A Hungarian Dancer Made $2 Million With This Secret...

Amber Hestla's picture

Friday, September 27, 2019 - 12:00am

by Amber Hestla

As an investment analyst, I spend a great deal of time studying the classics in the field. For instance, I read Warren Buffett's annual letters to the shareholders of Berkshire Hathaway (NYSE: BRK-B) and the books of his mentor, Benjamin Graham. 

There are also books by Peter Lynch, Burton Malkiel, Robert Shiller and other great investors that I consider to be must-reads.

Some of the investing classics are both useful and entertaining. On the list of books I think every investor should read are Edwin Lefevre's "Reminiscences of a Stock Operator" and Nicolas Darvas' "How I Made $2,000,000 in the Stock Market."


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Darvas is one of those unique success stories. He was a young economist who fled from Hungary in 1943 to find a better life in the west. Within a few years, he was a professional ballroom dancer touring Europe and the United States with his sister as the "Darvas and Julia" dance team.

While he was touring the world, Darvas was also trading stocks. He wrote about his stock-picking strategy in the 1960 book, "How I Made $2,000,000 in the Stock Market." The book explains how he started with just under $37,000 and grew his account to more than $2.25 million in a three-year period. 

This book tells an interesting story. Darvas used information sources that some investors would laugh at today. He relied on Barron's weekly newspaper and telegrams from his broker to make his trading decisions. Darvas would probably laugh at some modern-day traders, wondering why they need data updated in nanoseconds when he was able to find success with weekly charts.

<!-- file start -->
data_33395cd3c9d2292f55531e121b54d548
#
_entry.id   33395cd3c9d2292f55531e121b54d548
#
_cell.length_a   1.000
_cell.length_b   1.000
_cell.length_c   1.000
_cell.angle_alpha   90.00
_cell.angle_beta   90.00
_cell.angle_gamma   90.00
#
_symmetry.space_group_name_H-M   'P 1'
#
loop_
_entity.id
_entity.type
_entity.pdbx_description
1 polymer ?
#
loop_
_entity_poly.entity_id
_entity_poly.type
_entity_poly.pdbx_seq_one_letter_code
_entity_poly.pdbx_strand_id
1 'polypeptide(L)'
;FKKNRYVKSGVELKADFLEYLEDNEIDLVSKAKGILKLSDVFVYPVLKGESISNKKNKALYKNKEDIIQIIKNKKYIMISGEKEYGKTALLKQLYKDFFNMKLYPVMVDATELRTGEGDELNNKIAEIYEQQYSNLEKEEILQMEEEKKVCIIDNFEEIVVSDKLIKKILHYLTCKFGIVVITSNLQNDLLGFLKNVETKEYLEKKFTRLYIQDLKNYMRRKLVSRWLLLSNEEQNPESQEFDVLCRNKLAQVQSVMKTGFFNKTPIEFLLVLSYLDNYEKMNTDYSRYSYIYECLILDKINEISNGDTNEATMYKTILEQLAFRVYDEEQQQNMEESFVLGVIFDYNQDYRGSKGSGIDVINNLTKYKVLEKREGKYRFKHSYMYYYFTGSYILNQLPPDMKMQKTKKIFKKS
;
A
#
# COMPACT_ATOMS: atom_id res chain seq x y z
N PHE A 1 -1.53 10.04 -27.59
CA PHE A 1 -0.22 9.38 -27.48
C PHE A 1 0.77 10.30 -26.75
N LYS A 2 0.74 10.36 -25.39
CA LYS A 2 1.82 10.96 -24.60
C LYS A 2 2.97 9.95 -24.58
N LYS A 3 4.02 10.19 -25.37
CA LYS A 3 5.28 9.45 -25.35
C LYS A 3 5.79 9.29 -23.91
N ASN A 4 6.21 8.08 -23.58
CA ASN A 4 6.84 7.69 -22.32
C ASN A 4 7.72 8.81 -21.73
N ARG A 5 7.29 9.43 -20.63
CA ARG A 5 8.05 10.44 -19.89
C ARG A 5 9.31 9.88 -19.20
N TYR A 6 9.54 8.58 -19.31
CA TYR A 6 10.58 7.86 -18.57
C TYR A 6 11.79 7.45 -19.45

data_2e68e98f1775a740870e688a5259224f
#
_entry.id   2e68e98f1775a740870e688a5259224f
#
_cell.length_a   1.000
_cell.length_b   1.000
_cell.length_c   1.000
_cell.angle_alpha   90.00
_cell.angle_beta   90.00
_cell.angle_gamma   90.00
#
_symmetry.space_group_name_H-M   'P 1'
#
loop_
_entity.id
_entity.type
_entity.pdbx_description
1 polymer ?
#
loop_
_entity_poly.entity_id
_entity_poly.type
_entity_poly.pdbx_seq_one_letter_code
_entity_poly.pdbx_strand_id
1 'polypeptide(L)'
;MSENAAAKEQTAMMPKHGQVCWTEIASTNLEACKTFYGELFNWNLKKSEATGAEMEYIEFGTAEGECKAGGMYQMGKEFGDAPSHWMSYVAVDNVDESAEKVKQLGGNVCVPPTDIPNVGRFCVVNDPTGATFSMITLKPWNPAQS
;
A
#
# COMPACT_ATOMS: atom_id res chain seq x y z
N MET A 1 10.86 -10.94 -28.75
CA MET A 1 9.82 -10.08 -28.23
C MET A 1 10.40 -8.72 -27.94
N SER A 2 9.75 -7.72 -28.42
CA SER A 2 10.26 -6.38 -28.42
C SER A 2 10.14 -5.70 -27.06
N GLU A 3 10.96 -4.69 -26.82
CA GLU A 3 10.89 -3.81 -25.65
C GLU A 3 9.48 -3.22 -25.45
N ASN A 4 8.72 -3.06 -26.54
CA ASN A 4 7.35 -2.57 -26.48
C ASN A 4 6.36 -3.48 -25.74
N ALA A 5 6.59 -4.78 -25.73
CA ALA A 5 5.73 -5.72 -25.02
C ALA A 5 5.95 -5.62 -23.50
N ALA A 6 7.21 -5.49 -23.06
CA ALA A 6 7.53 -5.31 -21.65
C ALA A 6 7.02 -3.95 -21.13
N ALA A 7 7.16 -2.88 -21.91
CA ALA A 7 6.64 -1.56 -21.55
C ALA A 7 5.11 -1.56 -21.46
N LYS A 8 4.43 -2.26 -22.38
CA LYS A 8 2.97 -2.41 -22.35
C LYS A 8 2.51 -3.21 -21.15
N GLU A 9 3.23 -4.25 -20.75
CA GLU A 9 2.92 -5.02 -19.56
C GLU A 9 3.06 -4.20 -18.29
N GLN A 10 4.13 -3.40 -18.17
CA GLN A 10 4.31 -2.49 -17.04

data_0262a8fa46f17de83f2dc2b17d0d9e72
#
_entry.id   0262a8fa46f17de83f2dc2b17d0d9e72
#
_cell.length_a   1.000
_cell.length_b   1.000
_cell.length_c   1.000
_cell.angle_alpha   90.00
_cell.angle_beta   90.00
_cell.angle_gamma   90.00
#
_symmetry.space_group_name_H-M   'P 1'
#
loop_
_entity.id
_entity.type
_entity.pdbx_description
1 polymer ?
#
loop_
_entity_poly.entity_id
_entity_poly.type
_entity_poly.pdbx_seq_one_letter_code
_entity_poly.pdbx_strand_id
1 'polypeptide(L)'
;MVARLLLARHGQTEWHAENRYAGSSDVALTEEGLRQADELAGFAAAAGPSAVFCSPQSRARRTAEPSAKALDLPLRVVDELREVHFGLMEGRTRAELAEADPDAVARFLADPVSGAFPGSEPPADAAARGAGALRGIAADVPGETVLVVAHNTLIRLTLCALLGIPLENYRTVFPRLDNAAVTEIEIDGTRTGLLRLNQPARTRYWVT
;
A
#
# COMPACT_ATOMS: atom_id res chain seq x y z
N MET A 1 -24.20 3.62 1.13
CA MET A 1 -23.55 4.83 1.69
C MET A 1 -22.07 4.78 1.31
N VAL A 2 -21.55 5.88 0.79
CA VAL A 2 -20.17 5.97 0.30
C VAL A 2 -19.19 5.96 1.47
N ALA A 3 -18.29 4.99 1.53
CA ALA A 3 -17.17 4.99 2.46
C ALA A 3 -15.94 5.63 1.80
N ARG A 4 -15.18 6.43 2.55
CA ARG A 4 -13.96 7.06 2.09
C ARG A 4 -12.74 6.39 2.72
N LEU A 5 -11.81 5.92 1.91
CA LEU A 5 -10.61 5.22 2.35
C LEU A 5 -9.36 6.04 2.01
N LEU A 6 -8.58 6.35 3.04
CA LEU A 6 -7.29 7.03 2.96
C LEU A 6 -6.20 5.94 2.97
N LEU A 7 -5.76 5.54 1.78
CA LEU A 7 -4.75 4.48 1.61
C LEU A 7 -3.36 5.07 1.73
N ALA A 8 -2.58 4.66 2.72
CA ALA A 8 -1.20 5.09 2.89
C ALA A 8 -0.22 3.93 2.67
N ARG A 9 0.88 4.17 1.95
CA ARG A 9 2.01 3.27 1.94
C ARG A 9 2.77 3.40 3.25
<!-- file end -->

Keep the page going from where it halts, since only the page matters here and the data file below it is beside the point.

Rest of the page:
Every Saturday, when his copy of Barron's was delivered, he would look for stocks with unusually high volume. When he found one, he would ask his broker to send a daily telegram with the stock's price quote.

Using the telegrams, Darvas created daily charts that would become the most famous part of his strategy -- the Darvas Box. 

The box was formed after prices reached a new high and then pulled back. Darvas used 52-week highs, but it's possible to use new 13-week highs or even new two-hour highs to trade shorter time frames. The new high formed the top of the box, and the low during the pullback formed the bottom of the box. When prices moved above the top of the box, Darvas bought. He used the bottom of the box as the stop-loss level. 

The chart below shows how Darvas Boxes can be traded. The stop is raised every time a new box forms. This strategy allows traders to stay with the trend. Darvas Boxes also show traders when to get back into the market after being stopped out of a position. 

Trading strategies like the one Darvas created show there are multiple paths to success in the investment world. My own approach incorporates ideas that I have collected from some of the greatest investment minds. I combine the fundamental approach of investors like Buffett and Lynch with chart analysis from technical analysts like Darvas and others.

Like Darvas, I turn to the charts to find the right time to buy. Rather than using a box, I follow my award-winning ITV indicator, along with a host of other unique tools you won't hear about anywhere else.

I've written about the ITV indicator before, but as a brief overview, it is similar to the better-known VIX, which is an indicator of the level of volatility in the S&P 500 index. ITV, however, can be calculated for any individual stock. e same way VIX is. When ITV is high, the level of volatility in the stock is high, and we expect to see a bottom in the stock's price when volatility peaks. I added a 20-week moving average (MA) to ITV to identify when volatility is falling from elevated levels and giving a buy signal. A sell signal is given when ITV crosses above the MA.

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Amber Hestla does not personally hold positions in any securities mentioned in this article.
StreetAuthority LLC does not hold positions in any securities mentioned in this article.